12 October 2011

The property that could not be sold...

We've all had one. The one that's in a "bad" location. Or the condition is horrible. Or the lot is shaped funny. Can't be financed. Seller unreasonable on price. There could be any number of reasons why a property doesn't sell.

We had a listing on just such a property. It's in the Pine Canyon area, kind of between Tooele and Stansbury Park. Not really a bad location, as properties on the market here are few and far between, and when they come up, they're gone! Lot's of open space and horse property, mostly 5 acre ranchettes and old family farms. So, why was this one listed for over two years?

We inherited this listing from an agent who was retiring, and referred us to the sellers. It had been overpriced the whole time he'd had it. It was a triangle shaped .67 acre lot in the land of 5 acre parcels. It had been extensively remodeled, with all new flooring, paint and appliances and 1700 sq ft. Sounds great,doesn't it? A steal at $149,900.

Oh, did I mention it was a double wide trailer that had previously been moved? I've traveled the Country a fair amount, and have seen extensive areas where this product is prevalent, and yet there seems to be a stigma here in Utah against these homes. It's become so difficult to get financing on even new ones, so you see where we were on this one. It's not that people don't want to live in them (we don't have tornados!), you just can't get a loan.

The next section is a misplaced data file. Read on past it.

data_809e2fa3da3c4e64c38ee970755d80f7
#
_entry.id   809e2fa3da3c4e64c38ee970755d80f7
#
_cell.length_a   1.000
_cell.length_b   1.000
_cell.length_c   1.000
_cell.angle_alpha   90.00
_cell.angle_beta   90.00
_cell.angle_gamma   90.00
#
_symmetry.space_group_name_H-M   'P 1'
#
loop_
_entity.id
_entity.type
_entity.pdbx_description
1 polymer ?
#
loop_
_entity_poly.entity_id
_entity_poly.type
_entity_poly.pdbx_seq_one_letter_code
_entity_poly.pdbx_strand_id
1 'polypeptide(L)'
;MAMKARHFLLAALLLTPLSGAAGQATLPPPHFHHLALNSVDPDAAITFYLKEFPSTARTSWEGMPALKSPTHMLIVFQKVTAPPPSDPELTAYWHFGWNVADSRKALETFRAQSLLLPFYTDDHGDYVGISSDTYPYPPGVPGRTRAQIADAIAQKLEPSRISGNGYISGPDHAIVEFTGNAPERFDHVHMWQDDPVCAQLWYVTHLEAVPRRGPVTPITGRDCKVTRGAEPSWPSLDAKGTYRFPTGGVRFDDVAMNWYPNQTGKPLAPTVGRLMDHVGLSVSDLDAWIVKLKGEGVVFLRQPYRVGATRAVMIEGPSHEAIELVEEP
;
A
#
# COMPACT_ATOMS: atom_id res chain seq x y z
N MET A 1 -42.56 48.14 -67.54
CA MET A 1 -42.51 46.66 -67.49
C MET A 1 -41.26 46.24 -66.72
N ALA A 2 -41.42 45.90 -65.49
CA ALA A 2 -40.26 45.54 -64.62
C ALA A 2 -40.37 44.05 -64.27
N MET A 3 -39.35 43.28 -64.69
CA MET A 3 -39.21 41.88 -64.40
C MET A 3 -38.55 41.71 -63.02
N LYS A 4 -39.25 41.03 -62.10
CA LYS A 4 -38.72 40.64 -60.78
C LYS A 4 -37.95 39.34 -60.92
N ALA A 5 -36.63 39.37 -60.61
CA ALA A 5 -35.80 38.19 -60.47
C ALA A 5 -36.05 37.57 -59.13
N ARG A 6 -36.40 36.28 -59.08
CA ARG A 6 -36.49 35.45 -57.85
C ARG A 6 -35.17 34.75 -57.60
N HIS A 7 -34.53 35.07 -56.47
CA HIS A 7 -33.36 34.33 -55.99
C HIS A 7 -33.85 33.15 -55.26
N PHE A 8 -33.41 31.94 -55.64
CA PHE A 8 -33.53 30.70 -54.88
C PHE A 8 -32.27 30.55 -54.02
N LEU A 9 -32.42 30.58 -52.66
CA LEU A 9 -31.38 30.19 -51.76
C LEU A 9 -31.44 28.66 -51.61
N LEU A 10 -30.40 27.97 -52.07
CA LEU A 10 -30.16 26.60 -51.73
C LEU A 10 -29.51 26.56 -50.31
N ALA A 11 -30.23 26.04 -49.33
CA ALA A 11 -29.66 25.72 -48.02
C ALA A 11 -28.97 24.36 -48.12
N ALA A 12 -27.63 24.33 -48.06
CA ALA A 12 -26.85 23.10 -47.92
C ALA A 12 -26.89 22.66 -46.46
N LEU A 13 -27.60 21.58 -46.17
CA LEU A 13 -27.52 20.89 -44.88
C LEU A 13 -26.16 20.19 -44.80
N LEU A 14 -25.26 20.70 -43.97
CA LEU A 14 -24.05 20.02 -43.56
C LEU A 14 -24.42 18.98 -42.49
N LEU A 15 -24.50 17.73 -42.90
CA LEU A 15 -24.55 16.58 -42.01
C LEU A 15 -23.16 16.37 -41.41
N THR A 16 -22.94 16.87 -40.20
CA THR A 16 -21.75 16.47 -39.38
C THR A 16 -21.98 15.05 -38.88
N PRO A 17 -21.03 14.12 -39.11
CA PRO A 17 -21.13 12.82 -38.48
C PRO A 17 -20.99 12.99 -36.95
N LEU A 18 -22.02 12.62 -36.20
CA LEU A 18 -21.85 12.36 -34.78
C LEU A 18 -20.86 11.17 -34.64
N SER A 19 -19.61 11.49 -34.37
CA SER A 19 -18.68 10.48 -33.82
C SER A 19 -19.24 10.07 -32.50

Luckily, we had sellers that weren't just amazingly realistic to their situation (once we'd explained their reality), they were incredibly patient with the process. We actually had it "sold" three different times, but never got it closed. It was just that property that couldn't be sold. When the last lender that had been making loans on this product bailed out, we explained to our sellers that they were destined to be landlords forever. Not the worst thing in the world, as the rental market in Tooele County is strong.

We agreed to release them from the listing, and parted on very good terms, good enough that when their tax notice came, they called us to help with the appeal. They'd gotten hammered on the valuation, and we got them some good comps to use to appeal.

Not long after that, we got another call from the sellers. They'd been approached by a person who said they were interested in their property, but they didn't have a good feeling about these people. They were looking for advice and help. It turned out that their "blink" was correct.As it happens, there was some hanky panky with these people. They had a history of entering into "seller finance" deals with sellers with little down, then trashing the property and defaulting. 

But, our good karma began to pay off. During our investigation of the other people, we were approached by another party that was interested in the property. They knew we'd had it listed, and were still in contact with the sellers. They understood the shortcomings that the property had, had cash, and wanted to proceed. In ten days we went from nowhere to closing.  We closed this morning on a property that couldn't be sold.

What's the lesson here? I can think of two obvious ones. First of all, don't burn bridges. Both us and the seller could have been bitter over a long, unsuccessful listing. They could have felt we weren't doing enough. We could have felt that the property wasn't worth our time. Neither thing took place. 

Finally, never give up. There's very little that can't be accomplished through a simple refusal to quit. No, it may not be quick, and it certainly isn't always easy. But, the good things never are! If I've learned anything in this difficult time, it's those two things! Hang in there! 

Anonymous comments are disabled